The late music icon Prince rarely spoke about his personal faith, but he did open up about his religious beliefs seven years ago and why he didn't vote for President Obama.
Although Prince didn't publicly share much about his religion, he was a practicing Jehovah's Witness, and confirmed such with TV host Tavis Smiley during a 2009 interview.
When Prince told Smiley that he didn't vote in political elections, the singer explained saying, "The reason why is that I'm one of the Jehovah's Witnesses and we've never voted. That's not to say I don't think … President Obama is a very smart individual and he seems like he means well. Prophecy is what we all have to go by now."
In another 2009 interview, Prince told People, "My mother told me one day I walked in to her and said, 'Mom, I'm not going to be sick anymore," and she said, 'Why?' and I said 'Because an angel told me so.'"
The mononym American singer-songwriter, born Prince Rogers Nelson, experienced health challenges as a child. Born with epilepsy, the singer suffered from seizures, but believes that divine intervention helped him manage the disease.
Prince, a seven time Grammy winner, died at age 57 on Thursday, to a stunned world. He was found unresponsive in the elevator of his Chanhassen, Minnesota, estate and could not be revived through CPR. He was pronounced dead at 10:07 a.m. local time. The official cause of death is unknown as an autopsy is scheduled for Friday.
"It is with profound sadness that I am confirming that the legendary, iconic performer, Prince Rogers Nelson, has died at his Paisley Park residence this morning at the age of 57," said his publicist Yvette Noel-Schure.
Members of the Evangelical community offered their appreciation for the contributions of the legendary performer. Boyce College biblical studies professor Denny Burk penned an op-ed titled "Prince: Don't Die Without Knowing the Cross," in which he says of Prince, " ... he was a musical genius — a kind of post-modern cross between James Brown and Jimi Hendrix, but better than both of them."
Exclusive Op-eds from the Presidential Campaigns
The title of Burk's post was taken from Prince's 1987 song "The Cross," which was on the Sign O' the Times album.
In that song, Prince sang, "Don't cry He is coming. Don't die without knowing the cross."
Early last year, Prince covered a Christian song, "What If," by popular Christian singer-songwriter Nichole Nordeman. The cover also included vocals from 3rdEyeGirl drummer Hannah Welton, who is a member of Prince's rock band and was discovered by Prince in 2012 via Youtube. Welton says she is an outspoken Christian who makes secular music in an earlier interview with The Christian Post, I'm never scared to talk about my Jesus.... Everything I do, whether it's music or dance or writing poetry, I do for God and for His purpose and for His will in my life."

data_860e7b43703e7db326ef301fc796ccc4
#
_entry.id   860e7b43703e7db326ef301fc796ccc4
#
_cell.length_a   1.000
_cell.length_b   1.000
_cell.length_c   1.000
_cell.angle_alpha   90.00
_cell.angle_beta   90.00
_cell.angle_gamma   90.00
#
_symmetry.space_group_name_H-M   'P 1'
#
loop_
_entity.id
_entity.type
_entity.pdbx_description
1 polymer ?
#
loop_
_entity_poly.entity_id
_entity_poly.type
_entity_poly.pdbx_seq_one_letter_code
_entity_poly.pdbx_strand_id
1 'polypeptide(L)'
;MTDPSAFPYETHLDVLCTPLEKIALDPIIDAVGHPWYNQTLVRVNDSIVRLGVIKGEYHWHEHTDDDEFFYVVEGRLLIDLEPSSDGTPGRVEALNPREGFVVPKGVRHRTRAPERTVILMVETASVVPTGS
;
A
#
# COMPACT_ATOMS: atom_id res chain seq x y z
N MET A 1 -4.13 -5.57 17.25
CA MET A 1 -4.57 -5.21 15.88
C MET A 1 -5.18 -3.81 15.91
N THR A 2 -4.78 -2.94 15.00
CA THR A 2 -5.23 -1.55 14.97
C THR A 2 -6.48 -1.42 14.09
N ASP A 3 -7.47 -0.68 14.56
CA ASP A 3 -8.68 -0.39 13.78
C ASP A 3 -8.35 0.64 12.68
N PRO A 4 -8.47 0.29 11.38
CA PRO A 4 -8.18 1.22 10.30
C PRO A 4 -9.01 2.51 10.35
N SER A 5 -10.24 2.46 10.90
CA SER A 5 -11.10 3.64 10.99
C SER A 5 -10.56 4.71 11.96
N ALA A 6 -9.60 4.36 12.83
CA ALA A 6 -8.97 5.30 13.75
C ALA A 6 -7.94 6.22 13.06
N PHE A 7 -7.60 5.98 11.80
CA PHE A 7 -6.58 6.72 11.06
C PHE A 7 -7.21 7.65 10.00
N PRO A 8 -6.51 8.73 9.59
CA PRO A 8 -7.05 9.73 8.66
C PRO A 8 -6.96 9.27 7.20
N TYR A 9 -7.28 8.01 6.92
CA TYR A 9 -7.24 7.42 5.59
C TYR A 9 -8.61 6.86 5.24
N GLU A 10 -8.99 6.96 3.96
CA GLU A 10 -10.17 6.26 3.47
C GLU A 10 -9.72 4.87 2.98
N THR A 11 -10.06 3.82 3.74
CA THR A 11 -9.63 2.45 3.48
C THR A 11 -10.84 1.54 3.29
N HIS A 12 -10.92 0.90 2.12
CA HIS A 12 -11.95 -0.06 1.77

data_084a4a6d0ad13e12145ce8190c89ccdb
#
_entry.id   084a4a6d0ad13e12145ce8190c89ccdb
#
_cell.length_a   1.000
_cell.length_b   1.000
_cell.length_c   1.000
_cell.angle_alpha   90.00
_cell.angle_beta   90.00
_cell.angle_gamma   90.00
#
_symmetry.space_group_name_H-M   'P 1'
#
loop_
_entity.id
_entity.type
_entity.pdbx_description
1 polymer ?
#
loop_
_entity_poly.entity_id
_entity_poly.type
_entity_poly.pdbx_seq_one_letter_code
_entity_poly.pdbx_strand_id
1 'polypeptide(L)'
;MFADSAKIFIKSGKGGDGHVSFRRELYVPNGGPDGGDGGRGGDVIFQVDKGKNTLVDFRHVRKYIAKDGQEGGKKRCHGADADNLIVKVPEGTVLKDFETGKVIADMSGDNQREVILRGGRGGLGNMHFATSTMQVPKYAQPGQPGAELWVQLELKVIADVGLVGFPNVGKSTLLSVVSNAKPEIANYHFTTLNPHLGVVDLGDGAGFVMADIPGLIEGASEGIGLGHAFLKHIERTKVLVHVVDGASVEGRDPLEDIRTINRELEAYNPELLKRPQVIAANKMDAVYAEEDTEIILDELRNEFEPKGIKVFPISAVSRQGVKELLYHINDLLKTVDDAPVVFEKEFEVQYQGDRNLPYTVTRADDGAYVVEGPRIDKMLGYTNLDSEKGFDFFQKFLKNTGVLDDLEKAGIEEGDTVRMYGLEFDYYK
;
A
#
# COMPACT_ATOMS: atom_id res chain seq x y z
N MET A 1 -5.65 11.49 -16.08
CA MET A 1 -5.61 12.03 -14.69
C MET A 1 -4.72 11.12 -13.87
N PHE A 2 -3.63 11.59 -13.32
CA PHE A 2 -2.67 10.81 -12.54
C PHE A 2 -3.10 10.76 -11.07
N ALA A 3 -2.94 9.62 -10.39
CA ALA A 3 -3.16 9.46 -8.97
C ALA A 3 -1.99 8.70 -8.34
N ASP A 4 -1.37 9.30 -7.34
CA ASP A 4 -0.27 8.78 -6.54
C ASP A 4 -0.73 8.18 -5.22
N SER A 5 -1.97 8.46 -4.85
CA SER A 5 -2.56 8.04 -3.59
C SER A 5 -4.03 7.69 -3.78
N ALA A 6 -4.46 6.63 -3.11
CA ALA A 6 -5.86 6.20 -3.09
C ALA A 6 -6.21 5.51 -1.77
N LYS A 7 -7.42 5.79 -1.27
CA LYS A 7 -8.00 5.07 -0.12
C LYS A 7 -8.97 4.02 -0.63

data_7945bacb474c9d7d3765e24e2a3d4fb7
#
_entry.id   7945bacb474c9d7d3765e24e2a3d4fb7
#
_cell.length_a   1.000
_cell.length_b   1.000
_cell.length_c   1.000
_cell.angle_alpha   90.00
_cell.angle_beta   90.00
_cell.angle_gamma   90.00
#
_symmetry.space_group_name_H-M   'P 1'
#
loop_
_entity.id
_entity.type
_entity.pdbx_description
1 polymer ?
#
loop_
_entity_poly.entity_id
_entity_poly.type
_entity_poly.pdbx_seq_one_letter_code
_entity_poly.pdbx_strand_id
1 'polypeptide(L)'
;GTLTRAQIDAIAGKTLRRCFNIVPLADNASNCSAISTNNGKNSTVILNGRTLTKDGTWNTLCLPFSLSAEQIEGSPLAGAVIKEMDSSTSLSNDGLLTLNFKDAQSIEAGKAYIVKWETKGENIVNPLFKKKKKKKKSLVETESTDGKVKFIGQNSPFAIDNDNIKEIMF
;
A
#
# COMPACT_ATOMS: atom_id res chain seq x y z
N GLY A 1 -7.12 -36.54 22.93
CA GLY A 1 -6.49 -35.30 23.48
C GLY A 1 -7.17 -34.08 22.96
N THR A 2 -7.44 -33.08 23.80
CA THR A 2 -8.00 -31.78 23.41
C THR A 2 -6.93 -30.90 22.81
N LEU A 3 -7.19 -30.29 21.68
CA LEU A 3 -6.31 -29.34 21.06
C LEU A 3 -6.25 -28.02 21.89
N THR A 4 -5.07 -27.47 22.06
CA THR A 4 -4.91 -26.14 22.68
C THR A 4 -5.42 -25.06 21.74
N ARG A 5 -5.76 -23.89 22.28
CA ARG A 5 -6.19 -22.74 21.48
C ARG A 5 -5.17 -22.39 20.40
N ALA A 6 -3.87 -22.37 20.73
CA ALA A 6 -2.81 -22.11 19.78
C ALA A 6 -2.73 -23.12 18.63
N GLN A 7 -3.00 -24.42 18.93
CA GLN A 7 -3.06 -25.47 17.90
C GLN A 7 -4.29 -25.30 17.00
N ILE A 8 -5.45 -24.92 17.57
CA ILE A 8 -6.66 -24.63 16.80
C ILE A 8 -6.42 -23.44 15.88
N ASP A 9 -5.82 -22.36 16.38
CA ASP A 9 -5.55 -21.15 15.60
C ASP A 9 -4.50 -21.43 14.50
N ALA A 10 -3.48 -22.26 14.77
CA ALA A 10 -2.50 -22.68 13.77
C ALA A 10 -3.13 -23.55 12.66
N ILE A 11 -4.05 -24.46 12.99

Welton said she was saved in 2010 and doesnt shy away from speaking about her faith in Hollywood.
"Joshua [my husband] and I are always open and willing to talk about our faith. We talk about it quite often with the girls and with Prince," she shared. "It's always really healthy conversation. We never want to come across like we're pushy and judgmental, or like we're trying to force it on people. The most effective way to minister to people is through your lifestyle and we say all the time that your life could be the only Bible the people read."
Before his untimely death, Prince made a surprise appearance April 16 at a Paisley Park dance party called Paisley After Dark to reassure fans that he was okay after reports the day before that he'd been hospitalized for a medical emergency. Prince was treated at an Illinois hospital and released just three hours later.
The music legend had told crowds at Paisley After Dark, "Wait a few days before you waste any prayers."
The night before his emergency hospitalization the singer had performed at Atlanta's historic Fox Theatre as part of his "Piano and a Microphone" tour. Following the event, he took to Twitter to express his satisfaction with the concert, writing: "I am still floating on a cloud of purple intoxication after last night's Piano & A Microphone show in Atlanta."
He would die only five days later.
Conflicting reports on the "Purple Rain" singer's condition caused an uproar on social media Thursday as some news outlets said the music legend was okay, while others confirming that he had passed.
Tributes to the late performer immediately began to circulate.
"Queen of Soul" Aretha Franklin said of Prince, "He had longevity in the industry simply because he was a natural and he had 'it.' What they call 'it' in the business," she told ABC News.
On Facebook, rock band U2 posted the lyrics to Prince's song "The Cross," along with a message from frontman, Bono, saying, "I never met Mozart, I never met Duke Ellington or Charlie Parker. I never met Elvis. But I met Prince."
Even the Google internet search engine logo was colored purple to honor the late musician. Canada's scenic Niagara Falls also took on a purple hue Thursday — but to honor the birthday of Great Britain's Queen Elizabeth. The extreme serendipity, however, won't be lost on Prince lovers.
With a music career spanning 40 years, Prince was an eccentric and often reclusive personality, only truly in full bloom when on stage. The musical genius sold over 100 million records worldwide, and along with seven Grammys, won an Oscar and a Golden Globe.